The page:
Three vs six. It has been a topic of discussion because the typical Western diet contains too many omega-6 fatty acids (polyunsaturated fats found in canola, soy, and safflower oils) and often not enough omega-3s (found in fatty fish like salmon, flaxseed, and olive oil). The ideal ratio of omega-6s to omega-3s is about 4:1; most of us are consuming a 20:1 ratio, which can cause potentially harmful inflammation. But how does this play into skin care? I've been talking up consuming omega-3s for their heart, brain, and skin benefits, and topically applying products that contain omega-3s and omega-6s for a while. What I hadn't thought about was how exactly omega-6s in my diet were affecting my skin. This study from the University of Illinois surprised me: according to the research, omega-6s could be good for skin for what seems to be precisely the reason that they can be bad for our health. The body produces a substance called arachidonic acid from linoleic acid, a type of omega-6. (Counterintuitive results follow ...) When arachidonic acid produces prostaglandins, and the kind that can cause inflammatory reactions at that, (OTC painkillers inhibit the conversion of arachidonic acid to prostaglandins) it actually fights inflammatory skin problems. Say, what?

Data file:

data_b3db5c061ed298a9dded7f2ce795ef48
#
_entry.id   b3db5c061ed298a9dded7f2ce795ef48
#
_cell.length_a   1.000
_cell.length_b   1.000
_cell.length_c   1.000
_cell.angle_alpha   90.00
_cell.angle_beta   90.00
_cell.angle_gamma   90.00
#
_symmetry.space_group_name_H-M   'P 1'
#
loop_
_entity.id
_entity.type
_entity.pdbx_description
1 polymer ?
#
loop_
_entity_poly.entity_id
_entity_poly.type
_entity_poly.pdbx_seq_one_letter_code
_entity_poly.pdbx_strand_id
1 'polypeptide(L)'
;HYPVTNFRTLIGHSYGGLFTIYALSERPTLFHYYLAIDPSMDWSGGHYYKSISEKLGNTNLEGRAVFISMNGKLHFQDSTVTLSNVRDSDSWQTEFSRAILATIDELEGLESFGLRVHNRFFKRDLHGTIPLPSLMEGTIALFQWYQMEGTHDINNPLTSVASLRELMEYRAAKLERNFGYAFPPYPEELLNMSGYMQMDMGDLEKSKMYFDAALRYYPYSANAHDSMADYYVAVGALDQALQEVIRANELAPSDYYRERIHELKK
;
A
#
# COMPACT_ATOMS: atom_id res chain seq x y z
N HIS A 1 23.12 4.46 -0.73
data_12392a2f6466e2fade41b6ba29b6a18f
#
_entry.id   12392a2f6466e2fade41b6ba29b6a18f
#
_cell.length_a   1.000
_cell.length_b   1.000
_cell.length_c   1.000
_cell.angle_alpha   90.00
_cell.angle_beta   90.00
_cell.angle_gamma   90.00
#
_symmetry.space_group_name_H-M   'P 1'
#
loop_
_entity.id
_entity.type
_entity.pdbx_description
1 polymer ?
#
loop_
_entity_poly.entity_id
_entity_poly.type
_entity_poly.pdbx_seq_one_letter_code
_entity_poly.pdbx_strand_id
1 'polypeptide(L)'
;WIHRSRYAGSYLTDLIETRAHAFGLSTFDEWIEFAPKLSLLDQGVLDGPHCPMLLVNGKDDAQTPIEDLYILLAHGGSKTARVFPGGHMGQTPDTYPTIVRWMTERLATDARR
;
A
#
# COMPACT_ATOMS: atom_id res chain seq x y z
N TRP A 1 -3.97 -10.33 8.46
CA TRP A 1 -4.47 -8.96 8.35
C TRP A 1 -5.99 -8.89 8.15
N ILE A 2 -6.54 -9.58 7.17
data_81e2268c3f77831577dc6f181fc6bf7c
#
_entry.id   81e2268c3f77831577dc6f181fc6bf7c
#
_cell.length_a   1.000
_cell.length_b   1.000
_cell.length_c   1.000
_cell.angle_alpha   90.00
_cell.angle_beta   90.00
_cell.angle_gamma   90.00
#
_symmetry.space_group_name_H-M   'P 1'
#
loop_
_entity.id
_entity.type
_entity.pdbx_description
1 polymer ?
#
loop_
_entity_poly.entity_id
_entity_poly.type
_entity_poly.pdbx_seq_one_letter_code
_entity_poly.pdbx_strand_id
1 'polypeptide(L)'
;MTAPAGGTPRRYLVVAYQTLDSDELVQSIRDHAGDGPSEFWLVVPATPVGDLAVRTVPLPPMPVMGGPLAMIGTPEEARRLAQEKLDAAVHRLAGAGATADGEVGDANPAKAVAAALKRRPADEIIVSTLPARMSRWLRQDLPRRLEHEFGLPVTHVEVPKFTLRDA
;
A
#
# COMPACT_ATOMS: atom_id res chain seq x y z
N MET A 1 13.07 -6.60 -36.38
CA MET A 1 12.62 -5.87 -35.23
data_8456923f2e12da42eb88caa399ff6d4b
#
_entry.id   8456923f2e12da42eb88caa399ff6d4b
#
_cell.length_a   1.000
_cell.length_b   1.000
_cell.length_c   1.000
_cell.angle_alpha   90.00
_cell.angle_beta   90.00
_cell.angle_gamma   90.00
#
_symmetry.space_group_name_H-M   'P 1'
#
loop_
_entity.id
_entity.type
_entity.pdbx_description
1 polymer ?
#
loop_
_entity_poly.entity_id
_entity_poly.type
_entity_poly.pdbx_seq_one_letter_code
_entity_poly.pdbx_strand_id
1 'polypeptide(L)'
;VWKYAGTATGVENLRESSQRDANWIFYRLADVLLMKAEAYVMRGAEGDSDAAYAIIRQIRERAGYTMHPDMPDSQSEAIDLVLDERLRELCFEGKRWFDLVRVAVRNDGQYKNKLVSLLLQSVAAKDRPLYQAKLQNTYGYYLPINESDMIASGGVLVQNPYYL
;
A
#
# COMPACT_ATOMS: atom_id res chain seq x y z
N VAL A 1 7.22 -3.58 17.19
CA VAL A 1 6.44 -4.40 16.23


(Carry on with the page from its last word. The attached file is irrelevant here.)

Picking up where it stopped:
"We usually think of inflammation as a bad thing, but in this case, prostaglandins prevented dermatitis, which is an inflammatory reaction. We measured prostaglandin levels in the animals' skin, and when we fed arachidonic acid to the knockout mice, they resumed making these important chemical compounds," according to Manabu Nakamura, a U of I professor of food science and human nutrition."
My conclusion? If you are one of the majority of people who needs to adjust that ratio don't add omega-6s to your diet. You probably still need to be cutting back. But do realize that finding the right balance may not just have health benefits, it may be boosting your skin's health too. And keep seeking out skin care products that contain omega-3s and omega-6s.